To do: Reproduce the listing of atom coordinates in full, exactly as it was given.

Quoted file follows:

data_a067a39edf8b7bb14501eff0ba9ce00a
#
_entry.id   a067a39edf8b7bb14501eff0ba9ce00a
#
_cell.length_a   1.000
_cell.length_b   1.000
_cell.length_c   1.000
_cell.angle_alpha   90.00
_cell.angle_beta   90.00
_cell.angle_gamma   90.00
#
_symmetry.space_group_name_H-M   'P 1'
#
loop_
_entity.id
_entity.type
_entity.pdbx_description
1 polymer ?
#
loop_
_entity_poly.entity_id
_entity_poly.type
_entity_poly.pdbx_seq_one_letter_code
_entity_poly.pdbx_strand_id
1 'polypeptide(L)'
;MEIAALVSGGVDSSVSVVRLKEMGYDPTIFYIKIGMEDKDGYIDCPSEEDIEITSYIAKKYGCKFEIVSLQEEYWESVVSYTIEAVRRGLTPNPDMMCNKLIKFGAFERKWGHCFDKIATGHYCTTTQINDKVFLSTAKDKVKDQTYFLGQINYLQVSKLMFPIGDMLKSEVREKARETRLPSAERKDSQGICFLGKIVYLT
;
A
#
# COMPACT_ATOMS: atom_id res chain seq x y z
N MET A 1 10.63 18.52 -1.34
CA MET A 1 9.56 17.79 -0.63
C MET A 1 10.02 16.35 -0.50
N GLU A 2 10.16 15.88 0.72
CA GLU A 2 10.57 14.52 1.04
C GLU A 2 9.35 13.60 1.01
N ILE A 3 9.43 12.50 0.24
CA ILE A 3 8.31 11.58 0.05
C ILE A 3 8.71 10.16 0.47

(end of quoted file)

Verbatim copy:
data_a067a39edf8b7bb14501eff0ba9ce00a
#
_entry.id   a067a39edf8b7bb14501eff0ba9ce00a
#
_cell.length_a   1.000
_cell.length_b   1.000
_cell.length_c   1.000
_cell.angle_alpha   90.00
_cell.angle_beta   90.00
_cell.angle_gamma   90.00
#
_symmetry.space_group_name_H-M   'P 1'
#
loop_
_entity.id
_entity.type
_entity.pdbx_description
1 polymer ?
#
loop_
_entity_poly.entity_id
_entity_poly.type
_entity_poly.pdbx_seq_one_letter_code
_entity_poly.pdbx_strand_id
1 'polypeptide(L)'
;MEIAALVSGGVDSSVSVVRLKEMGYDPTIFYIKIGMEDKDGYIDCPSEEDIEITSYIAKKYGCKFEIVSLQEEYWESVVSYTIEAVRRGLTPNPDMMCNKLIKFGAFERKWGHCFDKIATGHYCTTTQINDKVFLSTAKDKVKDQTYFLGQINYLQVSKLMFPIGDMLKSEVREKARETRLPSAERKDSQGICFLGKIVYLT
;
A
#
# COMPACT_ATOMS: atom_id res chain seq x y z
N MET A 1 10.63 18.52 -1.34
CA MET A 1 9.56 17.79 -0.63
C MET A 1 10.02 16.35 -0.50
N GLU A 2 10.16 15.88 0.72
CA GLU A 2 10.57 14.52 1.04
C GLU A 2 9.35 13.60 1.01
N ILE A 3 9.43 12.50 0.24
CA ILE A 3 8.31 11.58 0.05
C ILE A 3 8.71 10.16 0.47